* The issue is the big mess the gov made years ago trying to get rid of piratas (which didn’t work), causing taxi drivers and companies to jump through so many hoops – then its like a slap in the face to allow UBER. I think the gov should recompense and revert – open up the business – allow them to compete for pricing and quality of service! THATS CALLED CAPITALISM AND ITS GOOD FOR THE PEOPLE!

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Robert Gorden

Underlying this is that all over the world local governments have tried to rig taxi markets by artificially limiting the number of licenses they allow. Municipalities typically charge a heft fee for such licenses and because they are limited in number, create a controlled market place that is unfavorable to taxi cab users.

Not only does this create a market for “pirate” cabs, which are frequently dangerous, but it makes the reselling of “legal” taxi licenses into a lucrative business.

Uber which creates a free market that self regulates, is destroying this taxi scam market all over the world, as is happening here in San Jose.

While I do feel badly for new taxi owners, (who may have paid over $100,000 for their license) whose business is now going to be destroyed, they are in the same position as those who invested in a business making harnesses for horses at the dawn of the auto age.

True capitalism is spelled R I S K. And these taxi license owners, especially the new ones are going to lose their gamble. The free market is going to win out and with it lower taxi prices along with much higher quality standards for the public.

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Gary James Prouty

3000 Transit Police, and not one illegal Uber driver arrested. Wondering who is being paid with envelopes of cash.

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Well as I stated, (For Solís to allow “Mafia Taxistas” to block public streets, would be for Taxistas to put a dress & heels on Solís and parade him around as a Mascot for Taxistas.) and asked on Aug. 5, (So will Solís wear a dress on Tuesday?) the answer is yes, and appears to be a red one at that!

Now for my next question.

Will “Solís” label Ruben Vargas as a terrorist?
The Nacion reported (7:14 am: Government suspends Governing Council on Tuesday and moves to Wednesday.).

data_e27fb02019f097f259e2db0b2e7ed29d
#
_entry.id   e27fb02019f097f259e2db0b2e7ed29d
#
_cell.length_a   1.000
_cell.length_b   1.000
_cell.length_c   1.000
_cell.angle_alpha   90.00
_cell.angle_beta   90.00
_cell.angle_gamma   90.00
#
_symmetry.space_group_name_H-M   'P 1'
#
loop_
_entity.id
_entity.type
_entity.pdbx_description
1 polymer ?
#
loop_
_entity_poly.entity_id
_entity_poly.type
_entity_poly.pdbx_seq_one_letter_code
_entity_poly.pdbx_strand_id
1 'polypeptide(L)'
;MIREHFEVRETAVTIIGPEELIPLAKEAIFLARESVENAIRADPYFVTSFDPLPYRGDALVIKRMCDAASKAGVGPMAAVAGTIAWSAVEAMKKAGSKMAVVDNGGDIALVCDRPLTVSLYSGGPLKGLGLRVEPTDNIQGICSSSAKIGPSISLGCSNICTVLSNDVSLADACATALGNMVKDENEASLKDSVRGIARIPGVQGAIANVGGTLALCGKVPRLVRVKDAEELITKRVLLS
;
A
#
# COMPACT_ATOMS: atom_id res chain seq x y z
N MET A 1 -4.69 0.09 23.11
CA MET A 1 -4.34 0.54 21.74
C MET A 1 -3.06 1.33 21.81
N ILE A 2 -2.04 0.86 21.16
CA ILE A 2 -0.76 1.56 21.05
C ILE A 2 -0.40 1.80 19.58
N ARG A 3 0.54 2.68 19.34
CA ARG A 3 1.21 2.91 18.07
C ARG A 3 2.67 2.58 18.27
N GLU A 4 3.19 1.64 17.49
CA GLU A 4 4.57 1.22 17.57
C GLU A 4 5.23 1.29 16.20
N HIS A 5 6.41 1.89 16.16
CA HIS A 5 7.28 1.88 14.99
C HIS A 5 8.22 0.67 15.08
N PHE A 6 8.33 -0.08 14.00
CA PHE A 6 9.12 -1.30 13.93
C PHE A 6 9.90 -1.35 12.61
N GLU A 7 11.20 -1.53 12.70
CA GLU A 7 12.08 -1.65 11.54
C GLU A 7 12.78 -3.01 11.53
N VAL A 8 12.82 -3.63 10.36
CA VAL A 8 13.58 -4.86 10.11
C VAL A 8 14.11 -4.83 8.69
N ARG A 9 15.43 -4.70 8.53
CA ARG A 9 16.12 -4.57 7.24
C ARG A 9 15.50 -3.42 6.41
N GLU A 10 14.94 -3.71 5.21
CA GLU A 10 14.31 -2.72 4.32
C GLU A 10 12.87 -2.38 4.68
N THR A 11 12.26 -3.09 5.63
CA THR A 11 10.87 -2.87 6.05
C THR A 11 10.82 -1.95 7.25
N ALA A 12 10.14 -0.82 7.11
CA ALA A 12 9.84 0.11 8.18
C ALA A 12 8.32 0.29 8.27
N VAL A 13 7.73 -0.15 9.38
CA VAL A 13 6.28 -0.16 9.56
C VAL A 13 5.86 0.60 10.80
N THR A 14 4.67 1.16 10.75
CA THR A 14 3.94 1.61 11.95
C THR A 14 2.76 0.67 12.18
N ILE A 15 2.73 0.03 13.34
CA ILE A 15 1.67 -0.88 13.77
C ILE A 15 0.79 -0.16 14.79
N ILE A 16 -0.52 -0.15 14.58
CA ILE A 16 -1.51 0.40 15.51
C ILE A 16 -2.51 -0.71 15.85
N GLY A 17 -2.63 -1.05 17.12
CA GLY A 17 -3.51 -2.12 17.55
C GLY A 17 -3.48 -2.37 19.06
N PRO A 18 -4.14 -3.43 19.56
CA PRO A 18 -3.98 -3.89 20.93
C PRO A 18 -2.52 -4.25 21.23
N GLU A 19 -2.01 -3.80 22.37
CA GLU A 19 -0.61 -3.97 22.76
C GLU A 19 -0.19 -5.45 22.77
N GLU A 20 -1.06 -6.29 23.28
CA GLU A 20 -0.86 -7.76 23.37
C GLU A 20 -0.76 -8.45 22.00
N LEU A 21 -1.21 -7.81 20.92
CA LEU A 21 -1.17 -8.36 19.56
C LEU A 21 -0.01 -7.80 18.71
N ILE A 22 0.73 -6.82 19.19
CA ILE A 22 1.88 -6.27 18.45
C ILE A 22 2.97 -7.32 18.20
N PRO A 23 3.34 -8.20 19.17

Mafia Taxistas shut down public streets and altered the way of life for many businesses & Ticos.

Ruben Vargas is demanding Costa Rica stop Uber, or for Costa Rica to pay 70 million for each driver or else suffer the consequences, he goes on by stating he and Mafia Taxistas(Force Red) will declare war on Costa Rica if their demands are not met.

So how will Costa Rica deal with Vargas & Mafia Taxistas? Or should I ask how will Costa Rica deal with Solís when his only response is to issue tickets for 51,771 while Vargas and Mafia Taxistas(force red) are demanding 70 million for each driver!

The Mafia Taxistas flying the Costa Rican flag on top of their taxies while blocking public streets is a clear-cut statement of who is in control.

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Stew Pidassil

Yea, I predicted this would happen over a year ago.

(Rideshare Driving Exposed)

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Glonda Courtney

The team at stand with the taxi cab drivers ! our full comments in both Español and English

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lol shameless plug for their tourism biz – just WRONG TOPIC to support!!!

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Wow, an organization that caters to tourist for a buck, to make a statement in support of an organization that impedes on travellers is suicide!
Thanks for your honesty, now tourists will know what there in for at

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James Dyde

Well then your team are idiots.